6. The most efficient and effective method of conveying information to and within a development team is face-to-face conversation – Self-explanatory.
  7. Working software is the primary measure of progress – Again, this principle helps avoiding never-ending projects.
  8. Agile processes promote sustainable development. The sponsors, developers, and users should be able to maintain a constant pace indefinitely – This is achieved with face-to-face communication and frequent deliveries of product features, plus frequent customer feedback.
  9. Continuous attention to technical excellence and good design enhances agility – This is a tautology.
  10. Simplicity–the art of maximizing the amount of work not done–is essential – It is complicated to keep things simple, to resist the temptation of including too many technologies or frameworks. Overkill is common in software implementation. The purpose is to satisfy requirements, not optimizing the last lemon drop. The investment is often not worth the return.
  11. The best architectures, requirements, and designs emerge from self-organizing teams – Again, this is about resisting implementing large strategic plans or theories, and trust the process and people.
  12. At regular intervals, the team reflects on how to become more effective, then tunes and adjusts its behavior accordingly – This nothing but debriefing in action.

 
Implications

By following Agile principles and values:

  • Implementation teams practice iterative development, by collecting customer needs, implementing them progressively, with frequent releases (a.k.a. incremental delivery)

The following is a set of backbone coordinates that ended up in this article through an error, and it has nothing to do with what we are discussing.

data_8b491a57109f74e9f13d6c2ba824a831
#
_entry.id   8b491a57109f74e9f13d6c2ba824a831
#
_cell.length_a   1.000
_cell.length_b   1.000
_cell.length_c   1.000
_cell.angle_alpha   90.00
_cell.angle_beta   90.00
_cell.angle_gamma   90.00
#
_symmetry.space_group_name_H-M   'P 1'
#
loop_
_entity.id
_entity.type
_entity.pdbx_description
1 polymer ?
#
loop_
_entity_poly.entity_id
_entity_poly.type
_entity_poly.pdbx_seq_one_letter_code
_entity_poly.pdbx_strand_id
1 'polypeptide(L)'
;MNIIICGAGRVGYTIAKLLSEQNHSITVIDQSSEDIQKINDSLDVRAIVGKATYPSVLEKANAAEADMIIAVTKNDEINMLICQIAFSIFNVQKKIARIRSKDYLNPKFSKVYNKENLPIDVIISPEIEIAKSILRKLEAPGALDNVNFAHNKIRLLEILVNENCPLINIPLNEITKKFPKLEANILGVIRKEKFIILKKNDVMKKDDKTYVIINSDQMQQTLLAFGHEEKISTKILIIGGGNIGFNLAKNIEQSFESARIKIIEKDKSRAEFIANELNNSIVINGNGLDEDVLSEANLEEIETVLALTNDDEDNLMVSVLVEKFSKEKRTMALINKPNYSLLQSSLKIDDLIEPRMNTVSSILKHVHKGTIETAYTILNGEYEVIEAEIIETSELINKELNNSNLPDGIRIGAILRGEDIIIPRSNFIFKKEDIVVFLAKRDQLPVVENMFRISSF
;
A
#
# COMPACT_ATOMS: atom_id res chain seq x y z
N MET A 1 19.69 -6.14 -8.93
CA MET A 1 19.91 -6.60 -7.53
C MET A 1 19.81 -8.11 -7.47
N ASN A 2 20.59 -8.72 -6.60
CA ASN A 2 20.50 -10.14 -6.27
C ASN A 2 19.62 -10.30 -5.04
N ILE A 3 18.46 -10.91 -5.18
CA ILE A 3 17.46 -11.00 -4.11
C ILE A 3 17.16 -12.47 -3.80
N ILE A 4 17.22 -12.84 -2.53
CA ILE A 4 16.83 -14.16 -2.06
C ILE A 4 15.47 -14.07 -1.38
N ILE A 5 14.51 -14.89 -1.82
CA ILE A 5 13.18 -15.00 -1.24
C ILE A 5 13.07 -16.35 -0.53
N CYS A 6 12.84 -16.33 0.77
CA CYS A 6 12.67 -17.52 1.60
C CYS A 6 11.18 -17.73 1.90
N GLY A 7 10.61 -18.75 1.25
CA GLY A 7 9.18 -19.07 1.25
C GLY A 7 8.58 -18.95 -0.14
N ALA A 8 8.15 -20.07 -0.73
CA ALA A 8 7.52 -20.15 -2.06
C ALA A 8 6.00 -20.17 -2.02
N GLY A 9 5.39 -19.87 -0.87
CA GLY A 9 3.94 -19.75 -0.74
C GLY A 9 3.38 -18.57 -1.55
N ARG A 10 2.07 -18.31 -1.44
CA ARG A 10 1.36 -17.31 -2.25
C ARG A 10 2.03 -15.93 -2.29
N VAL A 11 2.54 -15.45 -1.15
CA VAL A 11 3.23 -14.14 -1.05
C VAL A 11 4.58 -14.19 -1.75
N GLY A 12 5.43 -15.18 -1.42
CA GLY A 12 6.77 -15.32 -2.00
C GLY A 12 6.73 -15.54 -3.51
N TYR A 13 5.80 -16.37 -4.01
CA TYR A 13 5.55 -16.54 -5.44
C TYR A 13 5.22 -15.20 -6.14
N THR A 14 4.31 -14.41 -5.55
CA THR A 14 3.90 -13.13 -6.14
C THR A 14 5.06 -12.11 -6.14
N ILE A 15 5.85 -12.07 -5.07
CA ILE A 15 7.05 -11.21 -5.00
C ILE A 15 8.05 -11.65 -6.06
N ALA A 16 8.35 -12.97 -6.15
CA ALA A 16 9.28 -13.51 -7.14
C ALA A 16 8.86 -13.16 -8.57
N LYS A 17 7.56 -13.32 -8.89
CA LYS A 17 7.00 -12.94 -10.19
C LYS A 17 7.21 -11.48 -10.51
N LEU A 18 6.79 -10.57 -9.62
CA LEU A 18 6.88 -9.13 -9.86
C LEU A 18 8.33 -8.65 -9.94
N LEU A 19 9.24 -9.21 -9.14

• This implies some kind of evolution of user requirements over time
  • Programming and testing starts early, alongside analysis
  • At each iteration, the client chooses the next features to implement
  • Each team member takes ownership of the tasks they will achieved and decide how to implement them until the next iteration
  • The riskier and most complex requirements are dealt with first
  • Each iteration has a fixed duration (1-4 weeks), which cannot be changed
  • Once features have been selected for an iteration, no changes are allowed
  • Complete features before moving to the next one
  • All this helps reducing the cone of uncertainty of requirements (Mc Connell)

 
Key To Success

  • Identify what the customer values
  • Identify stakeholders and make sure they have a vested interest in the project’s success
  • Make sure there is a customer representative (single point of contact)
  • Favor consensus in team decisions, whenever possible
  • Break large tasks into smaller tasks
  • Focus on delivery, not process compliance
  • Master technical details and skills required to succeed
  • Facilitate communication channel between all involved parties
  • Have people put their ego in their pocket
  • Practice open information as much as possible and necessary
  • Use feedback, both from customer and development team to improve
  • Avoid long term planning

 
Conclusion

Agile methods are not silver bullets for all situations. They are best when developing a new software application from scratch or for continuous integration projects. However, waterfall remains more appropriate when upgrading an ERP or when converting an existing application from one technology to another.

The most famous Agile methods applying Agile principles and values are Scrum and Extreme Programming (XP). There is also Adapative Software Development, Crystal methods, Dynamic Solutions Delivery Model (DSDM), Feature-Driven Developpment (FDD), Lean Development and Pragmatic Programming.
 

Reference: Introduction To Agile Principles from our JCG partner Jerome Versrynge at the Technical Notes blog.